Posts Tagged ‘George Romero’

This week’s releases all feature death as a significant element in the stories’ plots, whether it’s caused by vigilante justice, psychotropic murder, zombie hunger or vampiric necessity.

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The Crazies marks the return of survivalist horror to the big screen in the vein of zombie and outbreak films such as Dawn of the Dead and 28 Days Later.

Ogden Marsh is a small town with a law-abiding population of a little more than 1,200. Suddenly overnight, the residents of the once picture-perfect community dive into violent madness. Sheriff David Dutton (Timothy Olyphant) tries to figure out what is infecting his town, while having to use lethal force to prevent his friends and neighbours from killing him. As the nonsensical hostility escalates, Dutton bands together with his pregnant wife, Judy (Radha Mitchell); Becca (Danielle Panabaker), an assistant at the medical center; and Russell (Joe Anderson), Dutton’s deputy and right-hand man to survive the insanity. To add to their difficulties, the government has restricted all communication and access to the town in an attempt to contain the infection. (more…)

the_craziesThe Crazies marks the return of survivalist horror to the big screen in the vein of zombie and outbreak films such as Dawn of the Dead and 28 Days Later.

Ogden Marsh is a small town with a law-abiding population of a little more than 1,200. Suddenly overnight, the residents of the once picture-perfect community dive into violent madness. Sheriff David Dutton (Timothy Olyphant) tries to figure out what is infecting his town, while having to use lethal force to prevent his friends and neighbours from killing him. As the nonsensical hostility escalates, Dutton bands together with his pregnant wife, Judy (Radha Mitchell); Becca (Danielle Panabaker), an assistant at the medical center; and Russell (Joe Anderson), Dutton’s deputy and right-hand man to survive the insanity. To add to their difficulties, the government has restricted all communication and access to the town in an attempt to contain the infection.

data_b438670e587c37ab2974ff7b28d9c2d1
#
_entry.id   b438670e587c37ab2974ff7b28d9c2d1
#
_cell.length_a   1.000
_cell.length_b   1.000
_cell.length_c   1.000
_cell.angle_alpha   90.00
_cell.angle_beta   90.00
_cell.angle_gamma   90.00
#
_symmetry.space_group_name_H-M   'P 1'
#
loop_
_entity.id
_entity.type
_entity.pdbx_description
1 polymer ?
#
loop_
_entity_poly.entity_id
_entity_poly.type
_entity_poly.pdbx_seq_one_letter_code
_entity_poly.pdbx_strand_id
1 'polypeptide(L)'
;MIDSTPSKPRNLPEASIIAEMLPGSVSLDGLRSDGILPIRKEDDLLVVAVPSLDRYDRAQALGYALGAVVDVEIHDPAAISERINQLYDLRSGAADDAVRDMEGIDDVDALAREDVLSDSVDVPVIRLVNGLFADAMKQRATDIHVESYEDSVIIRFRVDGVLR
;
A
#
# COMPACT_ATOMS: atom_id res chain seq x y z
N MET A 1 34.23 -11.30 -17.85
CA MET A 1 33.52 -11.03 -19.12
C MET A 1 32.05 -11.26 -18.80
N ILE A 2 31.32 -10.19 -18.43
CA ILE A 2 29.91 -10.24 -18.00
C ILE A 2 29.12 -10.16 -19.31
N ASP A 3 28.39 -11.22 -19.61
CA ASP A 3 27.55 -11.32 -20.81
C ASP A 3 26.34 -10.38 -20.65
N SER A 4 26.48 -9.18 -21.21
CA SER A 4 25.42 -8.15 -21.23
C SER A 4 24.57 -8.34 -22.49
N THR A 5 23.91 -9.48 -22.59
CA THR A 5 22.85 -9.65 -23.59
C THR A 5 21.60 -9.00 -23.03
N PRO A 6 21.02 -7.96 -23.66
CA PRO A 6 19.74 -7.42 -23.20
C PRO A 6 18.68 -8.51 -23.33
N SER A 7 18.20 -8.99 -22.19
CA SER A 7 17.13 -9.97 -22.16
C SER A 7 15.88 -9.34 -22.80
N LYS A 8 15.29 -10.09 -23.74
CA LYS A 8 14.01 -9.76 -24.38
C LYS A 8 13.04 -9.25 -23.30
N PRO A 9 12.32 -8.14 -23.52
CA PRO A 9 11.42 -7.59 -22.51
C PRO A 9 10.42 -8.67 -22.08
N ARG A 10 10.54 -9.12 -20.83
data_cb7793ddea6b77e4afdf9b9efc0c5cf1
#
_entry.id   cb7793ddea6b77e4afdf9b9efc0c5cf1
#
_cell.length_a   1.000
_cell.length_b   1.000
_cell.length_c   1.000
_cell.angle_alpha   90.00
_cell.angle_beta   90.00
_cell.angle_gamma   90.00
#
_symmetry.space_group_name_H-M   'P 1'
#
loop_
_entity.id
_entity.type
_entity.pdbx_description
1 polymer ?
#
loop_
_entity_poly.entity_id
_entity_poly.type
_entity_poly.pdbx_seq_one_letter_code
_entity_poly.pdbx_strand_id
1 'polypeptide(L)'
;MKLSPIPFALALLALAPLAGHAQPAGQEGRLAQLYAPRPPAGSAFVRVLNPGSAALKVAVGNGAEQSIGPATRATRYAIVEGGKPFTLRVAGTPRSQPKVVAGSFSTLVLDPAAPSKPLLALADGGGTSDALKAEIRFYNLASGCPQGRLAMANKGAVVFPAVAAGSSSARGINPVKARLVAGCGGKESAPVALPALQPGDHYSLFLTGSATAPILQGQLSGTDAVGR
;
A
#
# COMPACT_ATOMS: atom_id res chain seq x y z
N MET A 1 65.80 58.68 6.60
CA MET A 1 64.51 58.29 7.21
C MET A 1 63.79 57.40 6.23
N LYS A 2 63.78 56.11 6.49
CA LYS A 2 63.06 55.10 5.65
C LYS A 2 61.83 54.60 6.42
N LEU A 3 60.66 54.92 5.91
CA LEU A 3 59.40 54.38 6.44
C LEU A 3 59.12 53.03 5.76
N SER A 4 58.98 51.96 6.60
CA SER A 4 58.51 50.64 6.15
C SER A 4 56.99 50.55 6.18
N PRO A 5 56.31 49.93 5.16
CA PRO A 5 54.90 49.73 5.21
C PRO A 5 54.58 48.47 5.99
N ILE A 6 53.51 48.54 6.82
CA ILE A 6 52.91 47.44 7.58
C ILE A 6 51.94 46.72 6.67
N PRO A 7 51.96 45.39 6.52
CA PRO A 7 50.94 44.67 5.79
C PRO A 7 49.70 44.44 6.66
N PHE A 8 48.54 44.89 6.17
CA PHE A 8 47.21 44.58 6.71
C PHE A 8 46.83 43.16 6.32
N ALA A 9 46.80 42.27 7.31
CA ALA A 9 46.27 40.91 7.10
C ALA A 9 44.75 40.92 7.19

The movie is a reinvention of George Romero’s 1973 film of the same name. However, this cannot be considered a remake by definition as the key difference between the films is the overall story: while Romero’s picture split the focus between the failure of the military to be effective in the situation and a small group’s attempt to evade capture, the 2010 version directed by Breck Eisner presents the military as a faceless power and centres on the group’s survival against various attacks. Even though the driving force of the film and a few key elements remain intact, the approach is changed. The modernized representation of the military as a uniform, anonymous power invading without explanation is compatible with current views and they follow the contemporary movie standard of government cover-ups.